Child's Plays/News Flashes | Culture Club | Chicago Reader

Child's Plays/News Flashes 

Cutting-edge adult theater is out at the Duncan YMCA Chernin Center for the Arts, where the new focus is an arts academy--with a charter school in the works.

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Child's Plays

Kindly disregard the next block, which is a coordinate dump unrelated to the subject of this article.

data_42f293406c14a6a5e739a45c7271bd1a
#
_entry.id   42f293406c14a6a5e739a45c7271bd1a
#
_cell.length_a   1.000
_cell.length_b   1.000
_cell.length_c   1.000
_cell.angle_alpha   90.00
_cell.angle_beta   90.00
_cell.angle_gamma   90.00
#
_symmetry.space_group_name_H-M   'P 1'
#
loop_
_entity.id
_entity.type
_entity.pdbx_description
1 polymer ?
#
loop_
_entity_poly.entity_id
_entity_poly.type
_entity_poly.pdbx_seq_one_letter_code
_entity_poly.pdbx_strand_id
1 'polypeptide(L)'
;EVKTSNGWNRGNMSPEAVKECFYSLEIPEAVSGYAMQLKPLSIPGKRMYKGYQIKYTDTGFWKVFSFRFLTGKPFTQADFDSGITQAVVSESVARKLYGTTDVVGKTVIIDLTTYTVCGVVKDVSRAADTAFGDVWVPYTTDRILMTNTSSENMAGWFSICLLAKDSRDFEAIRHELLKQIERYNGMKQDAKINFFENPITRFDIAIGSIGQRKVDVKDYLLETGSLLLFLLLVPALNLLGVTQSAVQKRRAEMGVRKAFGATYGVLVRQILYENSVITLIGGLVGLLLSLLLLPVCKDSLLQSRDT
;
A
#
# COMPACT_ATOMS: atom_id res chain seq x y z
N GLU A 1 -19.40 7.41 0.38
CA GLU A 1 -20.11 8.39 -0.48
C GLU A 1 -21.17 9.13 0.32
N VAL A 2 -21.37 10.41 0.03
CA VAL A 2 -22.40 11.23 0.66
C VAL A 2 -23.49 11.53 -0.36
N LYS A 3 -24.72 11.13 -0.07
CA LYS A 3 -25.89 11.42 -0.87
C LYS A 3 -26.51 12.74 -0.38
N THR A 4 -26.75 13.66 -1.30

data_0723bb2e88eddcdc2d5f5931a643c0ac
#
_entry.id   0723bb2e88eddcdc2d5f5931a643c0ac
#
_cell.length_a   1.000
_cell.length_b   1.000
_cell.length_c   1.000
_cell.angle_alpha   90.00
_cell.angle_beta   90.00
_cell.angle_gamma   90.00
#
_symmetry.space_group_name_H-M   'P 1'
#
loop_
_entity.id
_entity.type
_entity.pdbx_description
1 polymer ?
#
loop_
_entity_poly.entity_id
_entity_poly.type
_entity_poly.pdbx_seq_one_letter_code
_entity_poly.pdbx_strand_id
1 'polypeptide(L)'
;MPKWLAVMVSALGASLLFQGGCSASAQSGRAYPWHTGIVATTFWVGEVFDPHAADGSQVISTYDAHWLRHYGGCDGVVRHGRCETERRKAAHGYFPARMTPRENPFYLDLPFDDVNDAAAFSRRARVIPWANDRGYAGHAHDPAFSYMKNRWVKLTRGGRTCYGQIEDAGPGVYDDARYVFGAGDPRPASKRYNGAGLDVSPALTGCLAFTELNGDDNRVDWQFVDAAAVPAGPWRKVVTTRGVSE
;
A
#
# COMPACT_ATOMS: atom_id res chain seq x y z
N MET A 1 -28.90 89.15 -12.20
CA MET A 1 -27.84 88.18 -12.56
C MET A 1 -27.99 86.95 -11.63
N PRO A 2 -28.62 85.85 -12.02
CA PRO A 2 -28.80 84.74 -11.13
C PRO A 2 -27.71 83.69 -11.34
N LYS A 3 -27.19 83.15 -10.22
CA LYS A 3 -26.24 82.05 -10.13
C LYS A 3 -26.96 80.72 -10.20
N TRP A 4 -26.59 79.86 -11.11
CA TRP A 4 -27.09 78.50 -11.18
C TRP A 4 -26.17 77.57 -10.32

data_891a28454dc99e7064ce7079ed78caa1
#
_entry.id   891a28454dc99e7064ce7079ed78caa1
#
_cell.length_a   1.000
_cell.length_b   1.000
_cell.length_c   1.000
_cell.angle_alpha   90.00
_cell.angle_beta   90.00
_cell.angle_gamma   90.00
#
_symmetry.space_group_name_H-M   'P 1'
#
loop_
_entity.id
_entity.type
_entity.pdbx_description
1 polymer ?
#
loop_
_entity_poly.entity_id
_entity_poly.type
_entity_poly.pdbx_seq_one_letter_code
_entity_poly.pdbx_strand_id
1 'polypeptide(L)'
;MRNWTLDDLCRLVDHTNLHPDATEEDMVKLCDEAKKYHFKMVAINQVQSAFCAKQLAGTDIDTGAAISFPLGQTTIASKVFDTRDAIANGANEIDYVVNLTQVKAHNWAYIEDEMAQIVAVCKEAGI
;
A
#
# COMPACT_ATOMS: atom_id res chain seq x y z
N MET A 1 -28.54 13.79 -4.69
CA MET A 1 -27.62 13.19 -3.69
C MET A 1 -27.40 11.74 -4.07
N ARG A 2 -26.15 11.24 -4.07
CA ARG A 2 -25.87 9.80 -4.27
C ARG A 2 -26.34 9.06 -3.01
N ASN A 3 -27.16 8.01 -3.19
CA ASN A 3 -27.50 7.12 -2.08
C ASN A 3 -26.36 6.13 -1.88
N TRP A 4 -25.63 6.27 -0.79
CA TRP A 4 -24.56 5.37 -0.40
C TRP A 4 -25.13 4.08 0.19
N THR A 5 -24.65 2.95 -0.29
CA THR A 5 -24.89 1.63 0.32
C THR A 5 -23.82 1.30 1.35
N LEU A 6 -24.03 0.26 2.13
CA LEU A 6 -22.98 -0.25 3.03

Last weekend was huge for the Duncan YMCA Chernin Center for the Arts. The first class of the center's new arts training academy showed their stuff in a musical revue Sunday evening, and another group of 30 youngsters trouped valiantly through three full performances of the musical Working after seven weeks in the center's youth-theater workshop. Ya gotta love the kids--who, in the performance I saw, were pretty much drowned out by the musicians accompanying them--but the jury's still out on the question of whether plans being implemented by new executive director Malik Nevels will work for the city's only arts-based Y and its rapidly gentrifying neighborhood on the edge of the UIC campus. When Nevels took over a year ago, he cut staff and the professional adult-theater productions that a previous administration thought would put the center--conceived as the cultural jewel of the west side--on the map. Now, with new hires including Columbia College adjunct faculty member Wilson Cain as the training academy's director and former part-time producer Ed Krystosek as its producing director, he's making education the center's main mission, at least temporarily. The training academy is offering year-round, fee-based classes for kids in voice, dance, and acting, and by 2005 Nevels hopes to have an arts-oriented charter elementary school for 100 kids up and running.